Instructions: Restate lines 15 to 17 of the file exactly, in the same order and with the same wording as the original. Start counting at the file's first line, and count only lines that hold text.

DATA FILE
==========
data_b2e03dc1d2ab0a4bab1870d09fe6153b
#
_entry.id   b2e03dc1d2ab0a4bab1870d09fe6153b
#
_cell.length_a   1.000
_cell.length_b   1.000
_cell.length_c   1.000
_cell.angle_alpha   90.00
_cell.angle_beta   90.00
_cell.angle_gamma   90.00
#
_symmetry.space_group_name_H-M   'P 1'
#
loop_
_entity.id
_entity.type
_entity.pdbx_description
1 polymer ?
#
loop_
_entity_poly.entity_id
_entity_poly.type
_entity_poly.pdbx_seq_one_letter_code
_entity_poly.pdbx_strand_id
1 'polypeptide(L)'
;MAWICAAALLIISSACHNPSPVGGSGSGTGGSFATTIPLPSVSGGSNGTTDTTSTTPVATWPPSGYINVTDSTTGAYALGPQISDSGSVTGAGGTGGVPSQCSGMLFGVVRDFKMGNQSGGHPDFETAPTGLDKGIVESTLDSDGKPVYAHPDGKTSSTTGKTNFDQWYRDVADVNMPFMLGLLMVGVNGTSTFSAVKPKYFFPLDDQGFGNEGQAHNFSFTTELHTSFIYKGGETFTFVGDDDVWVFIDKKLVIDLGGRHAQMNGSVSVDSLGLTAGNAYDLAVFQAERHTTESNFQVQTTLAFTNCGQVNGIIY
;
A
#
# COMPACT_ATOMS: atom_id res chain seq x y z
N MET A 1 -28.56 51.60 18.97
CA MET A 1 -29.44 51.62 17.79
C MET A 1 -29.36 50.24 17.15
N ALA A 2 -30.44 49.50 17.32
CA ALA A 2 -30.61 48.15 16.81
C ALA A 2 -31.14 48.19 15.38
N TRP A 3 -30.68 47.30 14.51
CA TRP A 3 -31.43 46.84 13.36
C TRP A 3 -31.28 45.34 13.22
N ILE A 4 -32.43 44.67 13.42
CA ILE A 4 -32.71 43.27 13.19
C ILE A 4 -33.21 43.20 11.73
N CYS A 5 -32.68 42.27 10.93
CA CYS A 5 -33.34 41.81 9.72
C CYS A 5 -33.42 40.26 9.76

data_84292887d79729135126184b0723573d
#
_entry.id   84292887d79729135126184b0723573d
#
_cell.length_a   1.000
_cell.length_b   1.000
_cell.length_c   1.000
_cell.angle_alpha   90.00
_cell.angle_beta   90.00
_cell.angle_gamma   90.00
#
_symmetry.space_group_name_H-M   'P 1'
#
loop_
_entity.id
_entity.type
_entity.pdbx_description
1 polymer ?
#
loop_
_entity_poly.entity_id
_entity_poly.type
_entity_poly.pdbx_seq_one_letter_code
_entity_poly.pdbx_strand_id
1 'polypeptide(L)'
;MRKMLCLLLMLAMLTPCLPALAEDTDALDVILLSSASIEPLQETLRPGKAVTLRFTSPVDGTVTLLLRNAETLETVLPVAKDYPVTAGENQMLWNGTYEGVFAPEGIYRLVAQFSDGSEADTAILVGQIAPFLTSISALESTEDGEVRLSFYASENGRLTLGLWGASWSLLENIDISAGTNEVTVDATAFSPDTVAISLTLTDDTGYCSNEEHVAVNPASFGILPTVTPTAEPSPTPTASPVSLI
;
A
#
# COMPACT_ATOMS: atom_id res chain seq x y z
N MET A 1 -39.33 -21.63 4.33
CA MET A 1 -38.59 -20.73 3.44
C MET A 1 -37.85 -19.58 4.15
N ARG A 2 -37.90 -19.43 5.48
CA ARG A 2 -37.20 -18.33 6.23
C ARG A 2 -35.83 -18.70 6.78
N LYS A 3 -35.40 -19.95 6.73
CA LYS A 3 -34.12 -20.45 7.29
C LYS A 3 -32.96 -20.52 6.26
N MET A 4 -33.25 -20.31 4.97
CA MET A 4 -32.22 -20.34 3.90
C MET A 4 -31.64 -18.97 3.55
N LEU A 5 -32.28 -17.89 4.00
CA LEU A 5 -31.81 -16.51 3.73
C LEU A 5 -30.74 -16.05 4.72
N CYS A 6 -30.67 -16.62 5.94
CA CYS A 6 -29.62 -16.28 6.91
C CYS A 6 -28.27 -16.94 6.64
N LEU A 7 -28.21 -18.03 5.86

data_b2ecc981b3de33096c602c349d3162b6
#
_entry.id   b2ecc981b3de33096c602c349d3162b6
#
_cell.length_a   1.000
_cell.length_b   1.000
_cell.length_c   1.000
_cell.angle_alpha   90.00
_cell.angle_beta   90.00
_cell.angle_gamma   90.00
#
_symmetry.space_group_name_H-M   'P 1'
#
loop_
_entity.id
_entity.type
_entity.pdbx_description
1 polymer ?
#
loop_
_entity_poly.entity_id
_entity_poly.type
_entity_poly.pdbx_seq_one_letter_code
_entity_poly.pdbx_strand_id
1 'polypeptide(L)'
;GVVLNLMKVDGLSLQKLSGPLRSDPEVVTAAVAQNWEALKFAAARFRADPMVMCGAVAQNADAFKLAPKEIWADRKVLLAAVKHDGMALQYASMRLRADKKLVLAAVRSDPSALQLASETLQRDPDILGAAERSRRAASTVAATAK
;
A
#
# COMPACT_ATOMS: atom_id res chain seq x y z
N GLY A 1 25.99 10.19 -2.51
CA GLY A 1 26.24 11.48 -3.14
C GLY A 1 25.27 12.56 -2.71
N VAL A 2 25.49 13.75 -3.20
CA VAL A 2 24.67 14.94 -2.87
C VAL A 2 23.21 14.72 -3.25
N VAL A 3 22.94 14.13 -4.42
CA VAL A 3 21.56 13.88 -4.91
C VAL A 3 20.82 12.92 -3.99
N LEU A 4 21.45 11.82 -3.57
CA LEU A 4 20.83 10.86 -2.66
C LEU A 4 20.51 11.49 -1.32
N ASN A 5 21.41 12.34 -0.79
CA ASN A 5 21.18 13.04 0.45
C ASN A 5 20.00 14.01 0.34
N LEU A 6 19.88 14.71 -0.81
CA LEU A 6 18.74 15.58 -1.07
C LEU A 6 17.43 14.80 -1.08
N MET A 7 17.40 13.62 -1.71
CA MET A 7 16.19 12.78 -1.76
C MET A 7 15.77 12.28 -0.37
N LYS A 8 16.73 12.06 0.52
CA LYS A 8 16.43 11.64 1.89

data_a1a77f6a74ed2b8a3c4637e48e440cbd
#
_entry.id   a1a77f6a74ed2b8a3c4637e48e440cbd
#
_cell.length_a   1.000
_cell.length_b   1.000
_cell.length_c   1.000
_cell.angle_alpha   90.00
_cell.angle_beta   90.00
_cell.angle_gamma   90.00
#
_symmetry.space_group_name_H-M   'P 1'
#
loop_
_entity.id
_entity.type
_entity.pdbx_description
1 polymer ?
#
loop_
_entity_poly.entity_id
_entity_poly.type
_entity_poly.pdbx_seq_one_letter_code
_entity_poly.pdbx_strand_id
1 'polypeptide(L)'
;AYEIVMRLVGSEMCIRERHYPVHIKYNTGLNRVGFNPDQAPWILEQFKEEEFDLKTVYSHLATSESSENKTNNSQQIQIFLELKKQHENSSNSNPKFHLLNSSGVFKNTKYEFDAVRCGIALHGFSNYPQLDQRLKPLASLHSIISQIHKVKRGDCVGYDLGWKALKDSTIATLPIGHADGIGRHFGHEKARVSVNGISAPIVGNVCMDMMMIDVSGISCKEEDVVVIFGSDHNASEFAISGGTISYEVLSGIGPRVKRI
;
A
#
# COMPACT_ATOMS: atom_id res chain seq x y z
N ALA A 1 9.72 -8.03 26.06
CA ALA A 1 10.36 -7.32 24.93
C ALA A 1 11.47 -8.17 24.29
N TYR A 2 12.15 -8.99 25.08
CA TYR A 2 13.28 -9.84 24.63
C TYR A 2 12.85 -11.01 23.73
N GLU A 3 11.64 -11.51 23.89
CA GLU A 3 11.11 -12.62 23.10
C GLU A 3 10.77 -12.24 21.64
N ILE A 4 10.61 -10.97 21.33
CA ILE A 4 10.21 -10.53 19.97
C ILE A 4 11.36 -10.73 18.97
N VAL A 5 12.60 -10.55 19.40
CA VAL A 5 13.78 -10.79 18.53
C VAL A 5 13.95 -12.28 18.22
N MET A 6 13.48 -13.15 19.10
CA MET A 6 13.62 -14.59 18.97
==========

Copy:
_entity.id
_entity.type
_entity.pdbx_description